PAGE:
ReplyDelete
  12. Hi Sue! How exciting! Since the counter is continuous, yes you need to do the countertop at the same time. You have a few minutes to move it around and have the seams meet. You have to try and do it quickly but slowly at the same time. As far as the edges, use a sponge brush and dab just enough to make them shiny. Try to sponge the drips off the edges because if you let them dry, you will have to sand them off. Good luck!!!

    ReplyDelete
  13. Oh my. Oh MY! I've looked and looked at many a DIY counter redo from blogs to articles to products. THIS is the only one that seems to be the biggest bang for the buck - and easy and non-toxic-fumage as possible. I can't wait to show my husband. ::gulp:: Our kitchen is the honey oak cabinetry with a laminate counter. A forest green, leaf motif laminate counter. Egads! I've gotten used to it, I suppose, but I definitely think a counter redo (or eventual replacement) would bring the kitchen up a few [zillion] notches. Even if we leave the oak cabinets as is and just redo the counters like this (only a light granite version) and replace the aged brass filigree hardware...wow. It would be a different kitchen and probably help us last a bit longer before cashing in on a kitchen reno.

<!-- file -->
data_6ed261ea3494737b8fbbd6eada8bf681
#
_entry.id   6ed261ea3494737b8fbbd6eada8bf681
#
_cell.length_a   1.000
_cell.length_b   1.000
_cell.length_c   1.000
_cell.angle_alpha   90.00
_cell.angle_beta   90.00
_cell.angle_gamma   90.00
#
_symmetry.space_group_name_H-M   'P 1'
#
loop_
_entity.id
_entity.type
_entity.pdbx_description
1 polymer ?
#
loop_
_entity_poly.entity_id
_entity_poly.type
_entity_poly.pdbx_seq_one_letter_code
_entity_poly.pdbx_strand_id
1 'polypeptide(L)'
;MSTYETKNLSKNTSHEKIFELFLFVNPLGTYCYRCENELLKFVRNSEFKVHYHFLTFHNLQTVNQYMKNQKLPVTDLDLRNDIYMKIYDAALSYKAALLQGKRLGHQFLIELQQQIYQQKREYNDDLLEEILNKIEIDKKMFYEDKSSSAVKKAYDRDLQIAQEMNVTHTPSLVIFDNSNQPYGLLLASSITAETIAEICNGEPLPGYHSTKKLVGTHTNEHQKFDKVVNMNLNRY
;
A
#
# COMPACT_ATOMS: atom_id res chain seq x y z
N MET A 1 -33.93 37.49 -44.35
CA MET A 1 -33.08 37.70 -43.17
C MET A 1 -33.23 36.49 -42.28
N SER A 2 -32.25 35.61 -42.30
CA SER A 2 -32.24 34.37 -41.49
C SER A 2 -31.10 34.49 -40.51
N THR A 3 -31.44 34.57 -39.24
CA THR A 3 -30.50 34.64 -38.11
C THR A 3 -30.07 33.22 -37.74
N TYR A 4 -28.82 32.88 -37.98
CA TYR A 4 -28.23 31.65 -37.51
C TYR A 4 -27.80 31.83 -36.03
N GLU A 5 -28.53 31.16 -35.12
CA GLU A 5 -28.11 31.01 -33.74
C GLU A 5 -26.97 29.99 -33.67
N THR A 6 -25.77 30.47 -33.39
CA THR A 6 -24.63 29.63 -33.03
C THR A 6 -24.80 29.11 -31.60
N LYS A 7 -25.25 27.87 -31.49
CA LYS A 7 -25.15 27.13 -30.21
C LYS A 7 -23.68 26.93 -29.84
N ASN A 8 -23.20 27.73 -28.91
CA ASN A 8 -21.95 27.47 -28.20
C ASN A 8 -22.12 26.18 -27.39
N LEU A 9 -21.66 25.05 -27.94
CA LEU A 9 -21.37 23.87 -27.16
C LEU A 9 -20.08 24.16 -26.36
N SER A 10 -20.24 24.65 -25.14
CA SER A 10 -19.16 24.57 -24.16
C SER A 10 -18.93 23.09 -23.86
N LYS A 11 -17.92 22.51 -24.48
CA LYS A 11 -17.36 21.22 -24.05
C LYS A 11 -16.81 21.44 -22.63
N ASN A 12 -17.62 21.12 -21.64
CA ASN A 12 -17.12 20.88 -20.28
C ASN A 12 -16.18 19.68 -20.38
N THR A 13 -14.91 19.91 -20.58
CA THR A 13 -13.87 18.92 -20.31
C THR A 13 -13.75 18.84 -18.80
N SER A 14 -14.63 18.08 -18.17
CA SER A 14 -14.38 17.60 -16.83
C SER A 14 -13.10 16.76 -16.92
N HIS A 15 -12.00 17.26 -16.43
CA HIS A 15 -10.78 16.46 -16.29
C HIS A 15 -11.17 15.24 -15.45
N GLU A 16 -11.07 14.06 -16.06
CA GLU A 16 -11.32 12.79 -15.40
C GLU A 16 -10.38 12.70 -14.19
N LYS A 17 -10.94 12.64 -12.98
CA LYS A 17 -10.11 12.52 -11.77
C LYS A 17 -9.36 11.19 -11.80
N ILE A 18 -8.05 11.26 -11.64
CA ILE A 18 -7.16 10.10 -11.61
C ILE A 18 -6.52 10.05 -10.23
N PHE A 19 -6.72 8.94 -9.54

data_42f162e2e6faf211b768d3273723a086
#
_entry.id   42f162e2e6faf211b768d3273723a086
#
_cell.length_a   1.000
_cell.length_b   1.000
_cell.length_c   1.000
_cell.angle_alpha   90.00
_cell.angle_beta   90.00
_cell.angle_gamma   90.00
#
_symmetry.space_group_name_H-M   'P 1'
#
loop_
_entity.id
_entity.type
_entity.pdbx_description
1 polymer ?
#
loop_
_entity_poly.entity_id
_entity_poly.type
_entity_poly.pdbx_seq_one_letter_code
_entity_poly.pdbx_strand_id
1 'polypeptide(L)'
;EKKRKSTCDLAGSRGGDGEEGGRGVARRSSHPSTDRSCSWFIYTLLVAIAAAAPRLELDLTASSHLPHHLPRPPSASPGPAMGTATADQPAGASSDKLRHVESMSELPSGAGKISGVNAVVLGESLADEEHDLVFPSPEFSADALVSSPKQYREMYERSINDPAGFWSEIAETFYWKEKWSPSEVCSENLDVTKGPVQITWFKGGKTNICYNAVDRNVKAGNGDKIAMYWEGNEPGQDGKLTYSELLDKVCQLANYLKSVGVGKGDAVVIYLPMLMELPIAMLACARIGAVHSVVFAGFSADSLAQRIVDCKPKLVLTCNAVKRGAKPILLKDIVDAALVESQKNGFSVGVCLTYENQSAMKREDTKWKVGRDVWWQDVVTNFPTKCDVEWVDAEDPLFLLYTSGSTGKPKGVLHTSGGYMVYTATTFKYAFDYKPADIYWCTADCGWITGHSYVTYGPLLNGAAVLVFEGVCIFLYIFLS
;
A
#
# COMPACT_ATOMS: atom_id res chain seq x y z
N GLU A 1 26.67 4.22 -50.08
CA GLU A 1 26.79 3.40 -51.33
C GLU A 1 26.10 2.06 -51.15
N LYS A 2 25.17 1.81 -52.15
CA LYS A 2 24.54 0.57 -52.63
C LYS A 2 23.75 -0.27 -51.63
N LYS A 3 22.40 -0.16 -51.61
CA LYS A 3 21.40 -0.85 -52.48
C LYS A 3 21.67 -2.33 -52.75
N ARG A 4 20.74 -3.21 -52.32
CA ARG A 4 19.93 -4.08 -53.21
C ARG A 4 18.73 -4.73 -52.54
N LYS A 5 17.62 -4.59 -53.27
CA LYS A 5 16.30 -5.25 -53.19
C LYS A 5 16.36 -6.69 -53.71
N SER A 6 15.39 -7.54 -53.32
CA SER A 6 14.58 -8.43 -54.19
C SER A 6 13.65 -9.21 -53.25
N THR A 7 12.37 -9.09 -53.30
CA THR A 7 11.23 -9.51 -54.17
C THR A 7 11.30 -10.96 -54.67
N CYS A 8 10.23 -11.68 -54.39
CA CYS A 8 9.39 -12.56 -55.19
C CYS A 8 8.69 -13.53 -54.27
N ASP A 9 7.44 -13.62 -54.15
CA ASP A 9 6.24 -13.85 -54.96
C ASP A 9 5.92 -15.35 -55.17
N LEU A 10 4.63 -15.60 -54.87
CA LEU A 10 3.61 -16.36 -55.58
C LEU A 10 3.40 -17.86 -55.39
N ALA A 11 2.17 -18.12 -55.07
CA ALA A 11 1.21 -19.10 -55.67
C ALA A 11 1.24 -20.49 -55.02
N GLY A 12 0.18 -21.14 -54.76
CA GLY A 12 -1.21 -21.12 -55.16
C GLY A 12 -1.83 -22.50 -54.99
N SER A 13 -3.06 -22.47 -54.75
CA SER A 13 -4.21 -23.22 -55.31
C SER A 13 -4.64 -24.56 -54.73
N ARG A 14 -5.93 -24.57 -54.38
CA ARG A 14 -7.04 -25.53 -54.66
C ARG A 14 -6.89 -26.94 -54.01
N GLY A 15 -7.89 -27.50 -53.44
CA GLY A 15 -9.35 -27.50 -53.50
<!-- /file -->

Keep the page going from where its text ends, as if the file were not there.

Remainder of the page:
All that said, THANK YOU for your courage, your post, your excellent instructions, AND your responsiveness to comments/questions. They have been extremely insightful. My question which you've answered but I want my own answer: It appears you've had the counter redo for about 3 years now. Would you say that it holds up as well as laminate? I don't put super hot pots/pans on my counter, but I do put bowls of hot soup or microwaved beverages on them without any harm. I also have done very light cutting (as in cutting a banana in half with a tiny knife) without harm (well, without visible harm...the leaf motif might be hiding a ton...). Just wondering if the clear coat would hold up as well to that kind of thing (obviously I still wouldn't put super hot pots/pans or do full-on chopping). You would say that the redo was WELL worth the financial and time investment? Cuz it sure looks like it was!